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The Great Real Estate Swindle All things related to the housing debacle including sub-prime lending practices, foreclosure fraud, MERS, REMICS and banking and political malfeasance.

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Old 10-18-2012, 11:00 AM   #26
Don't wrestle with a pig. The pig enjoys it and you get muddy.
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You said "You, and others, seem to think they fraudsters and "predatory" and people that make a poor financial decision and get a mortgage are victims of predatory practices and should be allowed "do overs" if it goes against them."

Financial institutions, collections agencies, and insurance companies are not charities. They are profit driven. They study demographics and statistics, and target sales to customers and services that provide the most profit.

Profit does not come from fees alone. Profit is generated by add-on fees and penalties (which is why credit card companies go on campus to target sales to college students, who have a statistically high rate of late payment) (reverse mortgages sold to elderly people who are likely to go into long term care) (mortgages given to high risk customers), recovery (when a bank repossesses a house or car they write off the loss, sell the item, and charge the customer the difference between the auction price and the amt on their loan - and the bank itself often 'wins' the auction and then turns around and sells the item at full market value) (a collection agency in NJ gets default judgments against people who have similar names as one of their accounts, knowing few people will hire a $10k attorney to recover $2k) (real estate agents in FL are turning down listings for short sales because banks wait until the seller has a buyer then forecloses, cheating the listing agent out of their fees and charging the seller with legal and court costs), and bundling (one company sells high fee credit cards to high risk groups that default, then sells that debt to a collections agency, which gets default judgments against innocent people who cannot afford to recoup their money - this is done with hundreds of accounts at a shot).

You said, "Anyone can become a victim of fraud, however if you follow the rules I outlines above, which you didn't quote, the chances become almost nonexistent."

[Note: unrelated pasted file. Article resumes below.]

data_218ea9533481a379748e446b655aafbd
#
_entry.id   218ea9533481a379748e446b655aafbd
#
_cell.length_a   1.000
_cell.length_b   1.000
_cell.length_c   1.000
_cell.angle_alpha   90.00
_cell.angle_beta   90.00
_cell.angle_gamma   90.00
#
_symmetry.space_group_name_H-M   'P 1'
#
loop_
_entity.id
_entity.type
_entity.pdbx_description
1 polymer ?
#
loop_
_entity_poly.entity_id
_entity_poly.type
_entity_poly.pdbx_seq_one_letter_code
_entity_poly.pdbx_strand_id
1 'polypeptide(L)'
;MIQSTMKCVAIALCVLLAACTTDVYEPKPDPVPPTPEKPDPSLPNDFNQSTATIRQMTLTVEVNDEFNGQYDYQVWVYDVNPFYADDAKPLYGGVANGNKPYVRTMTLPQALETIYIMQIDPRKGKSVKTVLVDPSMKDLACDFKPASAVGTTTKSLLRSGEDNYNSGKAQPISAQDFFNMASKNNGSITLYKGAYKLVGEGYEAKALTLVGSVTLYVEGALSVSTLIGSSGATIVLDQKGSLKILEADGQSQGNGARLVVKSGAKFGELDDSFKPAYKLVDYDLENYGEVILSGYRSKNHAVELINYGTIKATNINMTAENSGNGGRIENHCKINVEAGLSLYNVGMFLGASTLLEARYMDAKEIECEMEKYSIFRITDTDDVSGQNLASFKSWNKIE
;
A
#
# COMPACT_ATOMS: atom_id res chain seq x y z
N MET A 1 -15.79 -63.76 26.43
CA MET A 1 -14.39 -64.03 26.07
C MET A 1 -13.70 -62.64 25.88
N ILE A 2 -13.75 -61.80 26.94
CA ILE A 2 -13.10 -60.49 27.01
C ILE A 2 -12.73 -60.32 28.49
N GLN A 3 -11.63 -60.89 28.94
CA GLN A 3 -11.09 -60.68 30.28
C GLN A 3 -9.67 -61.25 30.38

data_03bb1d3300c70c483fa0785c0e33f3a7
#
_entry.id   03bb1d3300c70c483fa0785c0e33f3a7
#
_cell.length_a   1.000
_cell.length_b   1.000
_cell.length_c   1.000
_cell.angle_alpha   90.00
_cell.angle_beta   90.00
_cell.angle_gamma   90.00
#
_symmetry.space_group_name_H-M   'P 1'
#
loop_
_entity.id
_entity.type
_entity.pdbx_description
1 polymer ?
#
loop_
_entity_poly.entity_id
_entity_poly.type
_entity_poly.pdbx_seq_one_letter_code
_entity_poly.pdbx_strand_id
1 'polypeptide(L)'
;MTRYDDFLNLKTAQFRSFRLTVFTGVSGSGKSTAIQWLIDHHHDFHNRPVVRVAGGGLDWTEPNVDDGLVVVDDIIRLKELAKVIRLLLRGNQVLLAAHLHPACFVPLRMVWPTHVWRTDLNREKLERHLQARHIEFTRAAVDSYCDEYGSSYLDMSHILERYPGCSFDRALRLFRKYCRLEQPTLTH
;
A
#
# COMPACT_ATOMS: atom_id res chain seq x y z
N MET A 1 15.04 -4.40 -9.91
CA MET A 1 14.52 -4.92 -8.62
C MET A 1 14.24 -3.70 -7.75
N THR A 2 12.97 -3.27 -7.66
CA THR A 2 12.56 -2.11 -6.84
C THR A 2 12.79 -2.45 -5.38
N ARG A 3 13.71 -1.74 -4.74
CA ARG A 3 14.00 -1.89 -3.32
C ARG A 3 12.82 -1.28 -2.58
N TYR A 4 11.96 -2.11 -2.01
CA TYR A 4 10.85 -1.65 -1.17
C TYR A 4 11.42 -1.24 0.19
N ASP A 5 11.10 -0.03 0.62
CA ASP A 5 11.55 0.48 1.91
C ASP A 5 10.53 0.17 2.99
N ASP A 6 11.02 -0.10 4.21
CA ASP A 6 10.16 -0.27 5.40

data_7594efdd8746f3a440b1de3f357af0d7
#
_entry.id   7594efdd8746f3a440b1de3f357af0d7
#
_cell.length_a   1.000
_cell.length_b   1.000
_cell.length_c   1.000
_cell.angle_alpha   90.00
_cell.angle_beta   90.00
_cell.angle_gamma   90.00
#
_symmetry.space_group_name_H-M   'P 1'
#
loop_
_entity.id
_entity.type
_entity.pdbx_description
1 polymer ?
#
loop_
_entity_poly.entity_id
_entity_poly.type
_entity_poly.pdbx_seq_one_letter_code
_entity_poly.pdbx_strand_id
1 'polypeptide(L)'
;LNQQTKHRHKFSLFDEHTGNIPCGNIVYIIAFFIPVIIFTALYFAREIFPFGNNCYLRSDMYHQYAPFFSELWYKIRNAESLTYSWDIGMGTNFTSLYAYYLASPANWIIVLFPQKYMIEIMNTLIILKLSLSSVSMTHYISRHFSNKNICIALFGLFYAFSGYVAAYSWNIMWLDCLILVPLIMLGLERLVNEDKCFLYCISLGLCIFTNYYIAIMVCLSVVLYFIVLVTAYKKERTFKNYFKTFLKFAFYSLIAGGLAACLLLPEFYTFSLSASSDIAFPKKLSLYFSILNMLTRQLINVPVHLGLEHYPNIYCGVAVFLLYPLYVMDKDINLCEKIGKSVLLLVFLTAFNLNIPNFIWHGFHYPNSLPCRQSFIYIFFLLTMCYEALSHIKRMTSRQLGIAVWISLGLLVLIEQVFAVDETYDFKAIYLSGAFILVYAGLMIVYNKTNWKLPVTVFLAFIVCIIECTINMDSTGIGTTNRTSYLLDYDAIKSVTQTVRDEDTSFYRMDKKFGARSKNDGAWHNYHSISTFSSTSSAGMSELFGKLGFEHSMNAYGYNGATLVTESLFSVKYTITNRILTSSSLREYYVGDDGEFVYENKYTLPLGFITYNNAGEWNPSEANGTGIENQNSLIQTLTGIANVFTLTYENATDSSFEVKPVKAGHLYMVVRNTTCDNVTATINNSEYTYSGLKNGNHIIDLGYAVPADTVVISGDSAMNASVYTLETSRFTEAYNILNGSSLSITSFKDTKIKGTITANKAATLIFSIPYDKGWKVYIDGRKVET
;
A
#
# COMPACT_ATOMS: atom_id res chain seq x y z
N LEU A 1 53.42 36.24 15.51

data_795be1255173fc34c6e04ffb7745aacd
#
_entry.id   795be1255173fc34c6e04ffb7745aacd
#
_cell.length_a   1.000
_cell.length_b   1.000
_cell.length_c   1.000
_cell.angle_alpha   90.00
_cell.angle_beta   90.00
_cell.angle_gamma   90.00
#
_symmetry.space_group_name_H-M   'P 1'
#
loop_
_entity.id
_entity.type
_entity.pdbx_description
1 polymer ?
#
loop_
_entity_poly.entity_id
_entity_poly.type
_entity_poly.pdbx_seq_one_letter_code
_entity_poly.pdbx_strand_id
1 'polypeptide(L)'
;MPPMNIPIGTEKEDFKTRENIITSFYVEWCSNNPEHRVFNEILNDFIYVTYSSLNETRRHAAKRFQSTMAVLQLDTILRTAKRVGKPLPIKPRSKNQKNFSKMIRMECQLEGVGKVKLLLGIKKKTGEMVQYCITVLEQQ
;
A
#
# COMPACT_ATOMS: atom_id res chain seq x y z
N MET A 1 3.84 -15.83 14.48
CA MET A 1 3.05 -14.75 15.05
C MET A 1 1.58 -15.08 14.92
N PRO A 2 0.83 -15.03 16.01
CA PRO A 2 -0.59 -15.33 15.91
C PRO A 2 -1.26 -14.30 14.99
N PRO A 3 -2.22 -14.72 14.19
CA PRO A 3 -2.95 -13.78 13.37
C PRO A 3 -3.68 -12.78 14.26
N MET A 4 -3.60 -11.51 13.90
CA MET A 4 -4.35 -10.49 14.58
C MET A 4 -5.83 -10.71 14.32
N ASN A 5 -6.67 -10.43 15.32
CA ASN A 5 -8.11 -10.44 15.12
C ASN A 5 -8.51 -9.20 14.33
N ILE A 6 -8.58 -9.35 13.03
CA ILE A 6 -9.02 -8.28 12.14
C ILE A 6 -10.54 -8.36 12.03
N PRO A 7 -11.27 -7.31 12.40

I dispute all but the first part of that statement. Anyone can become a victim of fraud. Period. Vigilant, careful people who follow all of your rules, suffer great losses every day.

Sit in bankruptcy court, or divorce court, as completely innocent people lose everything they worked for with the stroke of a gavel. Read dave manuel's stock market scandals to see the billions upon billions of dollars stolen from savings and investment accounts and pension funds.

No, Pote. You cannot be smug about financial loss because it can, and does, happen to those who are very, very careful with their money.

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Old 10-18-2012, 12:22 PM   #27
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I didn't think he was saying you can't have your stuff stolen-a name like yours is collected from. I don't think he was saying ex's don't find ways to hurt each other years later.
And I am sure he wasn't saying those who are losing competence are not taken advantage of-cuz they are when they hide it from those who care for them.

I got the impression he was saying if,when you choose to do something, you are careful and know what the risks are, how the process works, you will be agreeing to what is offered by a reputable company and not screwed by the nice young man who came door to door to sell you that scam.

So does everyone who takes a reverse mortgage end up thinking they were cheated?

I've met a few folks who LIKED them. And a rare one or two who felt cheated.
My thoughts don't feel like electric chemistry, but that is what they are- Henry Marsh, neurosurgeon.
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costing, homes, mortgages, reverse, seniors

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